On Wednesday, Sept. 12, UR’s Hartnett Gallery opened its first exhibition of the fall season. Jonathan VanDyke’s exhibit, titled “What It Feels Like,” explores the relationship between “object, space and body.”

Upon walking into the gallery, one will find a seemingly disarrayed collection of both metal and wooden everyday objects surrounded by walls of white Tyvek sheeting.

The exhibition opened with a performance by a number of students who were choreographed by VanDyke. The performers emerged from the crowd throughout the opening and enacted the exhibit’s installation. Ripping apart crates and sculptures and revealing painted surfaces brought more meaning to the space and created an exciting atmosphere. The performers essentially recreated the feeling of the exhibit through rearrangement and brought life to a seemingly simple exhibit.

“I want to make work that embodies both form and formlessness, that is both pregnant and barren, that feels disconcerting and yet beautiful, that shows off while also turning away,” VanDyke said in a recent press release. “Each work desires a state of teetering balance? a sense of things in a state of becoming.”

An installation artist, VanDyke most commonly works from his studio in Brooklyn, N.Y. He has shown his works at a variety of museums in New York and at a great deal of universities as well.

His insight for the exhibit at UR’s Hartnett Gallery came from the gallery’s space itself. Drawing inspiration from I.M. Pei’s design of Wilson Commons, VanDyke fell in love with both the intricacy and unusual nature of the space. The environment surrounding the gallery provided a seemingly perfect vibe for his constructions and sculptural installations.

“I studied the space, a triangular-shaped room within a large building designed by I.M. Pei,” VanDyke was quoted saying on his online blog. “The space has the sort of quirks that I’m attracted to – a semi-circular balcony, a low ceiling on one end that rises up to 22′ on the other.”

VanDyke works with both performative and large-scale installations that draw inspiration from some of the most ordinary of objects.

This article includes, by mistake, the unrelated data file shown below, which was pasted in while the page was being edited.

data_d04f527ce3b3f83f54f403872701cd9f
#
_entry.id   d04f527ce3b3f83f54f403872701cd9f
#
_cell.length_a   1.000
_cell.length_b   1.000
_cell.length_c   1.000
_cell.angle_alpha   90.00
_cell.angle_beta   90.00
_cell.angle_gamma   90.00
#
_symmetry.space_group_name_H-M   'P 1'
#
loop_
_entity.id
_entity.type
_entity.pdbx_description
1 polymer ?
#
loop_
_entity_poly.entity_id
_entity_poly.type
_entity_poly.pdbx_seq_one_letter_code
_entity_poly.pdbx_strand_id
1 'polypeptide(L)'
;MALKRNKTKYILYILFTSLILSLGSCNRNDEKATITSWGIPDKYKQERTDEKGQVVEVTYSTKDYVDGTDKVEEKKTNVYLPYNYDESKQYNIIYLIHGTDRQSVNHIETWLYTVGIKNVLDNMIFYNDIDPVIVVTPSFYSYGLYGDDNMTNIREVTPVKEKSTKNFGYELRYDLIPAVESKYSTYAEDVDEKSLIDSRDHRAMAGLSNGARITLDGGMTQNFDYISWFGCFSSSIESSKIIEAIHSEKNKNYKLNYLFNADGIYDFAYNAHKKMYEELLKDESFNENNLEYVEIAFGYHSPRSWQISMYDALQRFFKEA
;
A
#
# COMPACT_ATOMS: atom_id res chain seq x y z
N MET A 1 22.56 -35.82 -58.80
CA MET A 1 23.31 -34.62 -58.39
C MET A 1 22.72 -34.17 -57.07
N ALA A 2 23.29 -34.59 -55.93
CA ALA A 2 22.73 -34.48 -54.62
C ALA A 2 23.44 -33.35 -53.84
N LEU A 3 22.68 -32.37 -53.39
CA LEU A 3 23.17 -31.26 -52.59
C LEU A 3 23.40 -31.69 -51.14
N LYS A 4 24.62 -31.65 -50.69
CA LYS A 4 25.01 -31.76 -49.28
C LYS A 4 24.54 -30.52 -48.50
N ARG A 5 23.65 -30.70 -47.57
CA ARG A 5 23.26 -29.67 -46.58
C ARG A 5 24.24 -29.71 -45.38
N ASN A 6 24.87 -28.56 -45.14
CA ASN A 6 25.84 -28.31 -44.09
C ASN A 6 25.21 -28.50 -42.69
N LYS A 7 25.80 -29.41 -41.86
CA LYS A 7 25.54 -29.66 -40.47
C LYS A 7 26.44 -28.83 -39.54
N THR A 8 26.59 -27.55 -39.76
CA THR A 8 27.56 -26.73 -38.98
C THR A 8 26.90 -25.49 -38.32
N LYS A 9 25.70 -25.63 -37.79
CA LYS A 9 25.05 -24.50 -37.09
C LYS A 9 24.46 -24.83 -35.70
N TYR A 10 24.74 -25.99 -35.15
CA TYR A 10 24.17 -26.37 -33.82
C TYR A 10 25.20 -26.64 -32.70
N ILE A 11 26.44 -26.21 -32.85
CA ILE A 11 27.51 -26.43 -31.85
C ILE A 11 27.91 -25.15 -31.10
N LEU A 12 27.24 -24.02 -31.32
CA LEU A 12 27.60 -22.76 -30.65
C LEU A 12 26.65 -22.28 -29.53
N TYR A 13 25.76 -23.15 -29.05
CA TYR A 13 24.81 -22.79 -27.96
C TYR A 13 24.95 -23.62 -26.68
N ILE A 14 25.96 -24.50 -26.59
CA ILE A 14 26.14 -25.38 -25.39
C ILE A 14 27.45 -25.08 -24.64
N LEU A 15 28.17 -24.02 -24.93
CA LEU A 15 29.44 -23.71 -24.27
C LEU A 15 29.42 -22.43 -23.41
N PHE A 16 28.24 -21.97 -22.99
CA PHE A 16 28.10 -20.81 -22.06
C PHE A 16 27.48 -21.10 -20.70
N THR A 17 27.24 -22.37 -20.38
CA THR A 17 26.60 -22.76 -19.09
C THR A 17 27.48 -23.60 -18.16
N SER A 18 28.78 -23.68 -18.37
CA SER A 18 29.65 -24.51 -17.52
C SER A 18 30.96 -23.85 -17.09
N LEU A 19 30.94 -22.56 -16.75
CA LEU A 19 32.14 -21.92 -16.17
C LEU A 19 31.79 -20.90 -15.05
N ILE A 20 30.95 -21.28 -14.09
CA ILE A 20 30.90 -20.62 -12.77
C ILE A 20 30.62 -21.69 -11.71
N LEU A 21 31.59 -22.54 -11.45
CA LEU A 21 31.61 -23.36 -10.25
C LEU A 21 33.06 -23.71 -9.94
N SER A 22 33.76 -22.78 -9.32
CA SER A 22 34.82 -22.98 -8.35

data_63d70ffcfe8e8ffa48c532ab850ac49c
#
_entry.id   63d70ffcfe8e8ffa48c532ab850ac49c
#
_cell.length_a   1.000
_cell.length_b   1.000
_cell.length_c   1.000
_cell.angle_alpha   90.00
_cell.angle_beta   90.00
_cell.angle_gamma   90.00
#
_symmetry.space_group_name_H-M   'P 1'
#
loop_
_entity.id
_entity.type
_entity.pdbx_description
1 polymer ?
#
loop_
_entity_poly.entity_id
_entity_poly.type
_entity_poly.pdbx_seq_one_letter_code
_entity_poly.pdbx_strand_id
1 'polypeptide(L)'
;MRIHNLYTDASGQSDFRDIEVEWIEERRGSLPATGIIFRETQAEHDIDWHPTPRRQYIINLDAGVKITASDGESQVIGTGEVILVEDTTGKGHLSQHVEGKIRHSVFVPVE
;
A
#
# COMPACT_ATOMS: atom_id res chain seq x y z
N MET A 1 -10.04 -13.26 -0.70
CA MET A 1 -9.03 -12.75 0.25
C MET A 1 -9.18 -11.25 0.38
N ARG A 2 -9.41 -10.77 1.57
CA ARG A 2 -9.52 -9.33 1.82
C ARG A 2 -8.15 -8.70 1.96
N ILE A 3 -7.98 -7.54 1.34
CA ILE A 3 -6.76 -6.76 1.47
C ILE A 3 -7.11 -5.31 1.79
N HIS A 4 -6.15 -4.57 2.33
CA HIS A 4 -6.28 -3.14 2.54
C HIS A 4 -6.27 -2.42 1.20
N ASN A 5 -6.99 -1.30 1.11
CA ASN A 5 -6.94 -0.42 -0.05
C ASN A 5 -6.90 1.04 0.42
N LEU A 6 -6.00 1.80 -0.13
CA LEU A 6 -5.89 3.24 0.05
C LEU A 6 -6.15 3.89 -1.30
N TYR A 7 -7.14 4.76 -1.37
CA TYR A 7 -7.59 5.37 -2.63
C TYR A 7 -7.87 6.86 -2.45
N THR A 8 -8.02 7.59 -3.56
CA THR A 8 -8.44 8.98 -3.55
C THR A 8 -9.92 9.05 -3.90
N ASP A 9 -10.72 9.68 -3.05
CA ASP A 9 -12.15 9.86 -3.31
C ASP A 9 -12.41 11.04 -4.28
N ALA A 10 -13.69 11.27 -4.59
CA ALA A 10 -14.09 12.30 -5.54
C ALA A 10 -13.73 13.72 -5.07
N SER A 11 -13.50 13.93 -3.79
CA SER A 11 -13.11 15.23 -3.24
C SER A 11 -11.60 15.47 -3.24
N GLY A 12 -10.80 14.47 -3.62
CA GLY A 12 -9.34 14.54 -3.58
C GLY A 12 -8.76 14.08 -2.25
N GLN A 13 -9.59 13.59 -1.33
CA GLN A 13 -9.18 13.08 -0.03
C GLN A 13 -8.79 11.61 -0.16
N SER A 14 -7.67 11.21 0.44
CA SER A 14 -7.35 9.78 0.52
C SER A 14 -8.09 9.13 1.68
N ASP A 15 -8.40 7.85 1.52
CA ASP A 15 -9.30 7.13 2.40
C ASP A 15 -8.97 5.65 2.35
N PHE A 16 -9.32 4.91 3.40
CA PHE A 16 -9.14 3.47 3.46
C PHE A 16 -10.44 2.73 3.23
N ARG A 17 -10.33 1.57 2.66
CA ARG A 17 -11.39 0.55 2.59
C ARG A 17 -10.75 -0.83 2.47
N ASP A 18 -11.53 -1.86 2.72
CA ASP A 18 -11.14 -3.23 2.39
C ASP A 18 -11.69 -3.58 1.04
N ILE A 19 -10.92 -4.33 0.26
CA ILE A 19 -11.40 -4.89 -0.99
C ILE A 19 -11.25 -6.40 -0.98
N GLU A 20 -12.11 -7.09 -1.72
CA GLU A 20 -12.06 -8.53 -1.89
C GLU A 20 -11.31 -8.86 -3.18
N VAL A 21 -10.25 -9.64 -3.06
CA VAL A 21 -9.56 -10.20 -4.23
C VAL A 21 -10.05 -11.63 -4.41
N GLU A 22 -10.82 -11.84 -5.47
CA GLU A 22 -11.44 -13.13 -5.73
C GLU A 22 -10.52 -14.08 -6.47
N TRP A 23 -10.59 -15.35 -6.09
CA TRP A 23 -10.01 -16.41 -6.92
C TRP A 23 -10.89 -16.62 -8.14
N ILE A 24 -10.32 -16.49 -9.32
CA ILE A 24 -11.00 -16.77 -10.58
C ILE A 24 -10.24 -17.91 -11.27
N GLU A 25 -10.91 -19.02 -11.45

A chain hangs from the ceiling. Coffee cups, paper clips and cardboard boxes are strewn throughout, and some of the most bizarre of materials – buckets, crates, rubber, plaster – are incorporated as well.

VanDyke demonstrates a clear liking for a dripping technique where paints drip off of wooden surfaces and onto the floor. The artist creates an element of visual excitement and leaves a great deal of room for interpretation.

He manipulates the most everyday objects into works of art that together can create a new and unusual effect. What had been an apparently confusing room of objects that we are used to seeing in our everyday life became a space of meaning and purpose. Playing with the commonplace gave VanDyke a significant amount of room to experiment with viewers minds and understanding.

“What It Feels Like” will be on display at the Hartnett Gallery until Oct. 5. On Oct. 3, the gallery will be hosting an artist discussion at 4 p.m.

Lewis is a member of the class of 2008.

Notes by Nadia: The myth of summer vacation

Summer vacation is no longer a vacation.

Dinner for Peace was an unconventional way of protesting for Palestine

The dinner showcased aspects of Palestinian culture. It was a unique way of protesting against the genocide, against the Israeli occupation, against the university’s involvement with the genocide.

5 students banned from campus for Gaza solidarity encampment

UR has been banning community members from campus since November for on-campus protests, but the first bans for current students were issued this weekend.